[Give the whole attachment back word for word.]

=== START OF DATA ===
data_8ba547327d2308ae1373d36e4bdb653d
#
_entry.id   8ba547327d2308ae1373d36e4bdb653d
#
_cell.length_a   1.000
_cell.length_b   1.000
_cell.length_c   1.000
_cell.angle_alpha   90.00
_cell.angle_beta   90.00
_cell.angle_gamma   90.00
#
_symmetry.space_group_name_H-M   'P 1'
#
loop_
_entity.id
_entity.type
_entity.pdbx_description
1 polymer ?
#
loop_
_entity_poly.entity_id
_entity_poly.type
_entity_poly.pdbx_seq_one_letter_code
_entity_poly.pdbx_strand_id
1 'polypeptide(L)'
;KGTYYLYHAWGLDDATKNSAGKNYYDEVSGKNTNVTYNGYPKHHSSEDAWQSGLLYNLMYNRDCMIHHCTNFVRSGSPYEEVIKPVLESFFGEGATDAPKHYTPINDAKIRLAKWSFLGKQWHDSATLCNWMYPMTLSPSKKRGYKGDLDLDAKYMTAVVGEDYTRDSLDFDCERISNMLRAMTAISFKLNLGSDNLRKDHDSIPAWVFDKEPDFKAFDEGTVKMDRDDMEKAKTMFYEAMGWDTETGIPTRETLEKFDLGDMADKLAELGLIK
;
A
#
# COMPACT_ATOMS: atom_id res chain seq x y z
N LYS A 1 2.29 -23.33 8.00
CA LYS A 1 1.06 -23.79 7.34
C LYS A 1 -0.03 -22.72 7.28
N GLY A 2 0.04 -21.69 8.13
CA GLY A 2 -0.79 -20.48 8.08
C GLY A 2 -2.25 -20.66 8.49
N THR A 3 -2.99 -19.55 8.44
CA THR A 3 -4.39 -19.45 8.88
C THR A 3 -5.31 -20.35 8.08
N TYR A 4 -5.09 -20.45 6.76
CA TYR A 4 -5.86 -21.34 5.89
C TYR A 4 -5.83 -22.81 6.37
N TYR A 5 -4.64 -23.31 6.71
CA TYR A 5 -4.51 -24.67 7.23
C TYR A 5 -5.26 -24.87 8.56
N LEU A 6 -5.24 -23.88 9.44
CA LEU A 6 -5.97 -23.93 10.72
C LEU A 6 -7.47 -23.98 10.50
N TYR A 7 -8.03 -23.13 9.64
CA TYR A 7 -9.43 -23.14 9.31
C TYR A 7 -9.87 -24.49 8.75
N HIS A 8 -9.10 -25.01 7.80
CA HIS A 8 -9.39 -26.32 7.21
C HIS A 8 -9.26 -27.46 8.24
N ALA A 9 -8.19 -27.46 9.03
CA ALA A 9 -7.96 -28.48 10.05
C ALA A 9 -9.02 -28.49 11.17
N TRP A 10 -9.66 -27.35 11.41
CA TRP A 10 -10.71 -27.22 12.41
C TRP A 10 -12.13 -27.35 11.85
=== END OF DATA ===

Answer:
data_8ba547327d2308ae1373d36e4bdb653d
#
_entry.id   8ba547327d2308ae1373d36e4bdb653d
#
_cell.length_a   1.000
_cell.length_b   1.000
_cell.length_c   1.000
_cell.angle_alpha   90.00
_cell.angle_beta   90.00
_cell.angle_gamma   90.00
#
_symmetry.space_group_name_H-M   'P 1'
#
loop_
_entity.id
_entity.type
_entity.pdbx_description
1 polymer ?
#
loop_
_entity_poly.entity_id
_entity_poly.type
_entity_poly.pdbx_seq_one_letter_code
_entity_poly.pdbx_strand_id
1 'polypeptide(L)'
;KGTYYLYHAWGLDDATKNSAGKNYYDEVSGKNTNVTYNGYPKHHSSEDAWQSGLLYNLMYNRDCMIHHCTNFVRSGSPYEEVIKPVLESFFGEGATDAPKHYTPINDAKIRLAKWSFLGKQWHDSATLCNWMYPMTLSPSKKRGYKGDLDLDAKYMTAVVGEDYTRDSLDFDCERISNMLRAMTAISFKLNLGSDNLRKDHDSIPAWVFDKEPDFKAFDEGTVKMDRDDMEKAKTMFYEAMGWDTETGIPTRETLEKFDLGDMADKLAELGLIK
;
A
#
# COMPACT_ATOMS: atom_id res chain seq x y z
N LYS A 1 2.29 -23.33 8.00
CA LYS A 1 1.06 -23.79 7.34
C LYS A 1 -0.03 -22.72 7.28
N GLY A 2 0.04 -21.69 8.13
CA GLY A 2 -0.79 -20.48 8.08
C GLY A 2 -2.25 -20.66 8.49
N THR A 3 -2.99 -19.55 8.44
CA THR A 3 -4.39 -19.45 8.88
C THR A 3 -5.31 -20.35 8.08
N TYR A 4 -5.09 -20.45 6.76
CA TYR A 4 -5.86 -21.34 5.89
C TYR A 4 -5.83 -22.81 6.37
N TYR A 5 -4.64 -23.31 6.71
CA TYR A 5 -4.51 -24.67 7.23
C TYR A 5 -5.26 -24.87 8.56
N LEU A 6 -5.24 -23.88 9.44
CA LEU A 6 -5.97 -23.93 10.72
C LEU A 6 -7.47 -23.98 10.50
N TYR A 7 -8.03 -23.13 9.64
CA TYR A 7 -9.43 -23.14 9.31
C TYR A 7 -9.87 -24.49 8.75
N HIS A 8 -9.10 -25.01 7.80
CA HIS A 8 -9.39 -26.32 7.21
C HIS A 8 -9.26 -27.46 8.24
N ALA A 9 -8.19 -27.46 9.03
CA ALA A 9 -7.96 -28.48 10.05
C ALA A 9 -9.02 -28.49 11.17
N TRP A 10 -9.66 -27.35 11.41
CA TRP A 10 -10.71 -27.22 12.41
C TRP A 10 -12.13 -27.35 11.85